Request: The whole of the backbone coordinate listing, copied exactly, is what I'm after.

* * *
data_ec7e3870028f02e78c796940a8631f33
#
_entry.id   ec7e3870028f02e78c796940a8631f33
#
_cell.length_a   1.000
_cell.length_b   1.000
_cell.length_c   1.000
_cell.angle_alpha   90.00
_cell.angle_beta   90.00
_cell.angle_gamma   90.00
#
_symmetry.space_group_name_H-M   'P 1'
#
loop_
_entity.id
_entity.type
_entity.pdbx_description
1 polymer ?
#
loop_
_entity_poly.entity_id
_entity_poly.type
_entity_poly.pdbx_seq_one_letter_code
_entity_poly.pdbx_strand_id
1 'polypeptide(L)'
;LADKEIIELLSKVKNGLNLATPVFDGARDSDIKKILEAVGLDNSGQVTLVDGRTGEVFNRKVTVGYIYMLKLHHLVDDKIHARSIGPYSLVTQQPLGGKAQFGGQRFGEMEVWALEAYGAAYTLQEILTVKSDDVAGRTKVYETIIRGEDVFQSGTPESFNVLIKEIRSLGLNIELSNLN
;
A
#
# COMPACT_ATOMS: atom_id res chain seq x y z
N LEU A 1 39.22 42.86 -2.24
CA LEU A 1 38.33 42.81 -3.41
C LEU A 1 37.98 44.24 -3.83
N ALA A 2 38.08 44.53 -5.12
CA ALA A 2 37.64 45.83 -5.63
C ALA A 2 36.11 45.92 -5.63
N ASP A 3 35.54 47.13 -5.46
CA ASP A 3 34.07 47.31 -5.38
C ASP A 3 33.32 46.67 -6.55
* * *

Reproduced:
data_ec7e3870028f02e78c796940a8631f33
#
_entry.id   ec7e3870028f02e78c796940a8631f33
#
_cell.length_a   1.000
_cell.length_b   1.000
_cell.length_c   1.000
_cell.angle_alpha   90.00
_cell.angle_beta   90.00
_cell.angle_gamma   90.00
#
_symmetry.space_group_name_H-M   'P 1'
#
loop_
_entity.id
_entity.type
_entity.pdbx_description
1 polymer ?
#
loop_
_entity_poly.entity_id
_entity_poly.type
_entity_poly.pdbx_seq_one_letter_code
_entity_poly.pdbx_strand_id
1 'polypeptide(L)'
;LADKEIIELLSKVKNGLNLATPVFDGARDSDIKKILEAVGLDNSGQVTLVDGRTGEVFNRKVTVGYIYMLKLHHLVDDKIHARSIGPYSLVTQQPLGGKAQFGGQRFGEMEVWALEAYGAAYTLQEILTVKSDDVAGRTKVYETIIRGEDVFQSGTPESFNVLIKEIRSLGLNIELSNLN
;
A
#
# COMPACT_ATOMS: atom_id res chain seq x y z
N LEU A 1 39.22 42.86 -2.24
CA LEU A 1 38.33 42.81 -3.41
C LEU A 1 37.98 44.24 -3.83
N ALA A 2 38.08 44.53 -5.12
CA ALA A 2 37.64 45.83 -5.63
C ALA A 2 36.11 45.92 -5.63
N ASP A 3 35.54 47.13 -5.46
CA ASP A 3 34.07 47.31 -5.38
C ASP A 3 33.32 46.67 -6.55